Begin with one long, loud wail lasting three or four seconds and then sit tight for at least 15 minutes. Any coyote within hearing will have heard the call, pinpointed your position and will be moving in for the kill. Coyotes know that if an owl, fox or even a bobcat has caught something the coyote can steal it from him. They’ll come in looking for a free meal and an encounter with some other predator, but they are also bold and confident, knowing that whatever is making that noise is going to be their next entrée.
The Language is Short & Sweet
While most other small predators come in furtively, sneaking from tree to tree, coyotes usually run in until they close the distance. That might be 200 yards in open country or 100 yards in brushy cover, but when they are “danger close” they slow down and start looking things over. They often appear suddenly and without a sound, which is why it’s important to be set up and ready to shoot before that first call is uttered.
If nothing shows up within 15 minutes, wait another 10 minutes and then call again — short and sweet, emulating a dying animal or bird. Again, it’s not necessary to call constantly, loudly and repeatedly. Incoming coyotes know exactly where you are from the first squeal. The rest is just predator-on-prey, and coyotes are masters of the dance.
If, after 30 to 45 minutes, no coyote shows up, wait another 15 minutes and then get up, slowly, gun at the ready. Every so often a coyote will come in and stop 50 to 100 yards out and stand there for some time, completely out of sight.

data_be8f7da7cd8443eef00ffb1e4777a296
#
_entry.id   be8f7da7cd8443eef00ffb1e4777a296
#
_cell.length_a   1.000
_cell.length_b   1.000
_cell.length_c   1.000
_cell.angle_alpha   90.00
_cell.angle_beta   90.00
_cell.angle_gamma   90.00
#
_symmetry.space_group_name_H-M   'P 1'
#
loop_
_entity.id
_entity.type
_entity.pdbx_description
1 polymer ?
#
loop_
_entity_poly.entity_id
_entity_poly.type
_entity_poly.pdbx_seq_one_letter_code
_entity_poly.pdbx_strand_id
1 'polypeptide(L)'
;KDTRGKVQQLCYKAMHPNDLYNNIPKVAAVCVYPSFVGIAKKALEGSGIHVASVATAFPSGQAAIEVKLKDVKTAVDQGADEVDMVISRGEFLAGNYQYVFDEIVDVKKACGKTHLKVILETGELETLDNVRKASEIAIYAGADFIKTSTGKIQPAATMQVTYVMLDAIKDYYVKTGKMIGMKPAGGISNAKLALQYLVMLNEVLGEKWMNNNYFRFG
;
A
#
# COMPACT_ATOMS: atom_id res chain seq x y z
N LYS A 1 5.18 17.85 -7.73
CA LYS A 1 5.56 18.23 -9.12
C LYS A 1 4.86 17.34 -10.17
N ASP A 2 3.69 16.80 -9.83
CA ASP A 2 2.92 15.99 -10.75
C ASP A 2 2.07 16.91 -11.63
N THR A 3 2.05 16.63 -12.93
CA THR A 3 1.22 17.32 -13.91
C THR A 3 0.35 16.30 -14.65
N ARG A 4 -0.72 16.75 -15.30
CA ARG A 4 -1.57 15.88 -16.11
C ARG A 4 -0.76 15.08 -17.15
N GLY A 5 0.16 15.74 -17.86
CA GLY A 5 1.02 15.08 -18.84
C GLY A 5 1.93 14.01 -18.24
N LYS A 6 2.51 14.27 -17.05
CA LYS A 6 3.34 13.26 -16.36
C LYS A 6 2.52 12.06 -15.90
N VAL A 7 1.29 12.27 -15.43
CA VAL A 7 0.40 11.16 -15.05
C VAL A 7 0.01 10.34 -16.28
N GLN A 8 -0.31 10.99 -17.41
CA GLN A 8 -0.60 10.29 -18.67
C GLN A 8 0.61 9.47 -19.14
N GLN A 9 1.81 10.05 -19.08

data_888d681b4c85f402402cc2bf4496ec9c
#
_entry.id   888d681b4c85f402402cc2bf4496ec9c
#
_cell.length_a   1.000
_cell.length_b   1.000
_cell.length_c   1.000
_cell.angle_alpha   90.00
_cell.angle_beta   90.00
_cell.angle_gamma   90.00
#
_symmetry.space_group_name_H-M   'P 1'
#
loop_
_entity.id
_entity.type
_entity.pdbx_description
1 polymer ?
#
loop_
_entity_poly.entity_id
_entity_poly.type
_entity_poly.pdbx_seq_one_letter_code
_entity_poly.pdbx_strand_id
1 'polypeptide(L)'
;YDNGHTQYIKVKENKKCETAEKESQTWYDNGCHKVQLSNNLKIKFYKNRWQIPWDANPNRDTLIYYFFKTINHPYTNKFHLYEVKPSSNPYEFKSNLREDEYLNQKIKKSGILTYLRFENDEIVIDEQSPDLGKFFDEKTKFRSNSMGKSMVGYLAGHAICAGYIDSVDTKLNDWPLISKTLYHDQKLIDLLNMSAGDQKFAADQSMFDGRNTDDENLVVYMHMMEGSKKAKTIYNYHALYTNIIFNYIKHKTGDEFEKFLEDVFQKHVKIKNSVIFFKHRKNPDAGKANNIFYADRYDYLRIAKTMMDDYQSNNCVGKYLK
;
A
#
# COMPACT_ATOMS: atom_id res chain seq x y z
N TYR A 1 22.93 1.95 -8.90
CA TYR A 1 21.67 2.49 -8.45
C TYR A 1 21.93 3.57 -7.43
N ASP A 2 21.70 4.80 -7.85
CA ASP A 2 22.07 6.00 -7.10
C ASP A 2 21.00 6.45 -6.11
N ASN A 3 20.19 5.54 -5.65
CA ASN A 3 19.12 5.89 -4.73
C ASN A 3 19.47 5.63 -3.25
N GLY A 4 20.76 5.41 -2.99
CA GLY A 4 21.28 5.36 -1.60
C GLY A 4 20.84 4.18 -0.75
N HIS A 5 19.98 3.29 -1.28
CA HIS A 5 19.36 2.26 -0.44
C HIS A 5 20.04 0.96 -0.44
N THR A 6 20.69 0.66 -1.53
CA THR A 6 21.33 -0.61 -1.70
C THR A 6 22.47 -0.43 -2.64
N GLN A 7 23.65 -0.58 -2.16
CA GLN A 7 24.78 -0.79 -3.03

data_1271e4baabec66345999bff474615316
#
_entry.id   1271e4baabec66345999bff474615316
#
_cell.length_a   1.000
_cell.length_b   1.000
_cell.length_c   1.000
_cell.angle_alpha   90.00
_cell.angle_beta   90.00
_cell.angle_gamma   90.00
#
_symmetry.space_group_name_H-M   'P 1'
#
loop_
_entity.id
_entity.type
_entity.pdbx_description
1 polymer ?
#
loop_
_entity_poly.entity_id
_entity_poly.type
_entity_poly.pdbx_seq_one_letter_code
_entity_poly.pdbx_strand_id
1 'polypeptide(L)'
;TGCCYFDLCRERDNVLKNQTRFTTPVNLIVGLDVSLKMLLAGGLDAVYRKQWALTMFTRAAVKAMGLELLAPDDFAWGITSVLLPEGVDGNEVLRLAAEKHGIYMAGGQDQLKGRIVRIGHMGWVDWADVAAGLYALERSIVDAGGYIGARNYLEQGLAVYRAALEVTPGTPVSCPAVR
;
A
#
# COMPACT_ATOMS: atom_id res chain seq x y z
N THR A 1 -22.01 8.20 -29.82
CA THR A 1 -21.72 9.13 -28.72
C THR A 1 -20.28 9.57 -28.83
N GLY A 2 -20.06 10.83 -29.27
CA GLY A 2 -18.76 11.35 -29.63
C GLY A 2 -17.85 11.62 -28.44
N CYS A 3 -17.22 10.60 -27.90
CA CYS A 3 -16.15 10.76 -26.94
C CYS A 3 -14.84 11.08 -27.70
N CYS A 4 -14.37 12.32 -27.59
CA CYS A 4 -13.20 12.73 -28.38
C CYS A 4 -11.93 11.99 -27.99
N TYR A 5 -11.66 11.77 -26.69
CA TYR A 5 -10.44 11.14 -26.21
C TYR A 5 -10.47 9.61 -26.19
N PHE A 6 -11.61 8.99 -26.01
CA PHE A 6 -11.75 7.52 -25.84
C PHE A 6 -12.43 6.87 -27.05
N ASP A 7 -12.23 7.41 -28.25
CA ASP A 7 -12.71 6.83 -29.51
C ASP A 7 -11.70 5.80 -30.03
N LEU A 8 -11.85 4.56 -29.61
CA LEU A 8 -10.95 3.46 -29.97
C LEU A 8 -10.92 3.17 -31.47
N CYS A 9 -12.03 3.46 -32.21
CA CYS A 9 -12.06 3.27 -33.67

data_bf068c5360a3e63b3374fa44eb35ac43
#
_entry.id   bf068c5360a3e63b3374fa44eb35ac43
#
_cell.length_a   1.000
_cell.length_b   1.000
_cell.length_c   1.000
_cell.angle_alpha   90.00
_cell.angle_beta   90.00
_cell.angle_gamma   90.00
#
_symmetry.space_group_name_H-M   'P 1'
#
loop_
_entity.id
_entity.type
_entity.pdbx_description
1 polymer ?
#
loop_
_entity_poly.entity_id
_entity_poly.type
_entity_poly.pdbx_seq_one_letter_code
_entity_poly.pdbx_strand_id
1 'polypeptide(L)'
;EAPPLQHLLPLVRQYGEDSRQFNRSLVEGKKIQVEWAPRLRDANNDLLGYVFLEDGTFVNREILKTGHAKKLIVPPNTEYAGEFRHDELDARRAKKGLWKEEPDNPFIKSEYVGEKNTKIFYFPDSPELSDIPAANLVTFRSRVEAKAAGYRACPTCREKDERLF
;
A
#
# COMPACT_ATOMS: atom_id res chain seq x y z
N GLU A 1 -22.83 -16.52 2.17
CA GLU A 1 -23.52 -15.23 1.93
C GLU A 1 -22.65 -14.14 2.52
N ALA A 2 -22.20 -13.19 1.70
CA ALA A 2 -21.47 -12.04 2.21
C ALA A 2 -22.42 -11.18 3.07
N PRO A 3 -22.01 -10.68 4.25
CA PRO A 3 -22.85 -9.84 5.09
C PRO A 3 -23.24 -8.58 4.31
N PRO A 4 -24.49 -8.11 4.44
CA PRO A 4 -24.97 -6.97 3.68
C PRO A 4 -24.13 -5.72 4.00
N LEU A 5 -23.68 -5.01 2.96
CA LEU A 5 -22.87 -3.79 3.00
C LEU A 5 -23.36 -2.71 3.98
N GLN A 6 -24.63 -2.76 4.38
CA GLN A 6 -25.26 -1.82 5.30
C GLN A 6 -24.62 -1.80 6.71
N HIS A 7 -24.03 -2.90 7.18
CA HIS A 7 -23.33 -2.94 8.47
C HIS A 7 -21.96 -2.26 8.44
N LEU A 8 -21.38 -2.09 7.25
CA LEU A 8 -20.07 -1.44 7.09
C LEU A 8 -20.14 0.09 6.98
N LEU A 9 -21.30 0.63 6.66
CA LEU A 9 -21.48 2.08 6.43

When you stand up to leave your field of view will change, and for a few seconds that coyote will be wide open, broadside and just as surprised as you are. If your rifle or shotgun is up and ready to shoot you’ll have the drop on him. But, if you stand up, unprepared, the coyote wins, and you won’t be able to fool him again for a very long time.
Don’t expect to kill a coyote at every calling site. None other than the famous call maker Murray Burnham told me that in brushy country it’s best to move one-half mile or more between calling sites, while in more open country it may be better to move a mile or more before setting up to call again. Consider how far the sound of your calls may carry and factor that into subsequent setups.
A coyote can hear a mouse under two feet of fresh snow, an indication of how sharp their auditory senses are. Err on the side of caution and give your quarry all the credit it is due. Wait longer, move farther and always assume a coyote is nearby.
In winter, coyotes will respond to calls throughout the day and night. The best times to call are as early and late in the day as the law allows. If night hunting is allowed, plan to continue calling for at least a couple of hours before sunrise and past sunset. The periods before and after winter storms are good times to call, as are the few days up to and beyond the full moon.
Coyotes seem especially active at sunset during the full moon period, often howling enthusiastically well before moonrise. Calling can be very productive when coyotes howl, especially at sunset during that moon phase. Pinpoint the location of the pack, howl back at them as if another coyote is nearby, and then close the distance to them as quickly and quietly as possible.
Coyotes will investigate what they perceive to be an intruder in their territory and will show up quickly to rout the invader, offering some easy shots at close range.
Love ’em or hate ’em, coyotes are among the most challenging of animals to hunt, especially in winter. You won’t kill one on every setup but when you do succeed, give yourself a pat on the back. You’ve earned it!